This article examines a particular aspect of Justinian’s campaigns against the Ostrogoths in Italy, one that is often overlooked, yet one that is essential to the understanding of these wars
Hungary’s Conversion to Christianity: The Establishment of Hungarian Statehood and its Consequences to the Thirteenth Century
The Carpathian Basin occupies a peculiar place in history. It was the ground where Roman-Germanic world met that of the Slavs and mounted nomad peoples, where no group had achieved sustained unity before the state of Hungary was founded.
In the early years of the tenth century several Anglo-Saxon royal women, all daughters of King Edward the Elder of Wessex (899-924) and sisters (or half-sisters) of his son King Athelstan (924-39), were despatched across the Channel as brides for Frankish and Saxon rulers and aristocrats. This article addresses the fate of some of these women through an analysis of their political identities.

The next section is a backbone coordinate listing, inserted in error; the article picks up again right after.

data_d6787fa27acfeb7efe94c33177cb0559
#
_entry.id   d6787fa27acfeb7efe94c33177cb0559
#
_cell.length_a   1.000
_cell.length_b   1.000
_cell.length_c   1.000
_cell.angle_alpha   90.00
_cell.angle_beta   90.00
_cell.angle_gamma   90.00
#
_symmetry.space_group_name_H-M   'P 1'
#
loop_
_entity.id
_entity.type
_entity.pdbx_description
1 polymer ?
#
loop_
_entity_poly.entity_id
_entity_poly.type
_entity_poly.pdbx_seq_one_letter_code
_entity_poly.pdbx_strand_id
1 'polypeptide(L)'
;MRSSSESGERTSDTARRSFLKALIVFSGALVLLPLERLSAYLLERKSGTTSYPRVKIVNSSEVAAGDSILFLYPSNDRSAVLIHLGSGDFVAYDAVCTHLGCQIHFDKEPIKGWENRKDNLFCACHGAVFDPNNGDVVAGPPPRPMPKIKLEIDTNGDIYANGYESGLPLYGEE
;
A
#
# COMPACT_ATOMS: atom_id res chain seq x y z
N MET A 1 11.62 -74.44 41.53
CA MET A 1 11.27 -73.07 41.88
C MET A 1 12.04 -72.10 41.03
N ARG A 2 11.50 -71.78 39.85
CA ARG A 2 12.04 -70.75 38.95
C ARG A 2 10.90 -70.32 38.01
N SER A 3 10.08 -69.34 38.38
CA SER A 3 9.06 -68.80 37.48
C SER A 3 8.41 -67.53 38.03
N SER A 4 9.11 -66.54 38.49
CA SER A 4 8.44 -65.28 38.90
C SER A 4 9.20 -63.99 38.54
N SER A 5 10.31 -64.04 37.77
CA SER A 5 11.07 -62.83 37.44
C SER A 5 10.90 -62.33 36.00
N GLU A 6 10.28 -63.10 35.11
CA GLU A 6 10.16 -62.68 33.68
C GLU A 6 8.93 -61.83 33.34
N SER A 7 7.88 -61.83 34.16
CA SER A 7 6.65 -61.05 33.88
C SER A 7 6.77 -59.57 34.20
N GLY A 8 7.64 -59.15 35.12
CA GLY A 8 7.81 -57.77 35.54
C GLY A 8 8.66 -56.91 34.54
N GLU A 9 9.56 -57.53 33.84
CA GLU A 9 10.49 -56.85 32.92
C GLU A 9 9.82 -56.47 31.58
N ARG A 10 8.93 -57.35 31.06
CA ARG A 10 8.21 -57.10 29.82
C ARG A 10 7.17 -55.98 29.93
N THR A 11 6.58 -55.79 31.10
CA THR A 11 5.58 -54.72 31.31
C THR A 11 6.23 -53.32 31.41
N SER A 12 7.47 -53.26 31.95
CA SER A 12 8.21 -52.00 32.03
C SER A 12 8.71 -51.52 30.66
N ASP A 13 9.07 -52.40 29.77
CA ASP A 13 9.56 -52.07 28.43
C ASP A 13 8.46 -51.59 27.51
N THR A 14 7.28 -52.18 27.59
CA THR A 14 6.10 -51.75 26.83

Or was he a great recycler?
Most scholars of the Byzantine empire have given an important role to Justinian’s invasion of Italy during the sixth century – it has been envisioned as a grand reconquest of the West by the East.
One of the most intriguing manuscripts of late Antiquity, the early-6th – century Codex Argenteus, combines elements typical of lavish Greek and Latin bibles with yet another signiﬁcant aspect.
This thesis examines the changes forced upon the Roman elite in the evolving political climate of Ostrogothic Italy.
The temptation is naturally to seek differences or contrasts from one power to another, to reinforce the conflict and tension identified in contemporary historians.
This dissertation places ‘Ostrogothic Italy,’ conventionally seen as a ‘barbarian’ successor state in the West, firmly within the continuum of Roman history.
The Ostrogoths in Italy By Biagio Saitta Polis: Revista de ideas y formas políticas de la Antigüedad Clásica, Vol. 11 (1999) Introduction: The attempt at Roman-Germanic cohabitation which Odoacer (Odovacar) successfully made between 476 und 489 was taken even further by the Ostrogoths. Coming from the middle Danube, they arrived in Italy with the approval […]
The Edictum Theoderici: A Study of a Roman Legal Document from Ostrogothic Italy By Sean D.W. Lafferty PhD Dissertation, University of Toronto, 2010 Abstract: This is a study of a Roman legal document of unknown date and debated origin conventionally known as the Edictum Theoderici. Comprised of 154 edicta, or provisions, in addition to a […]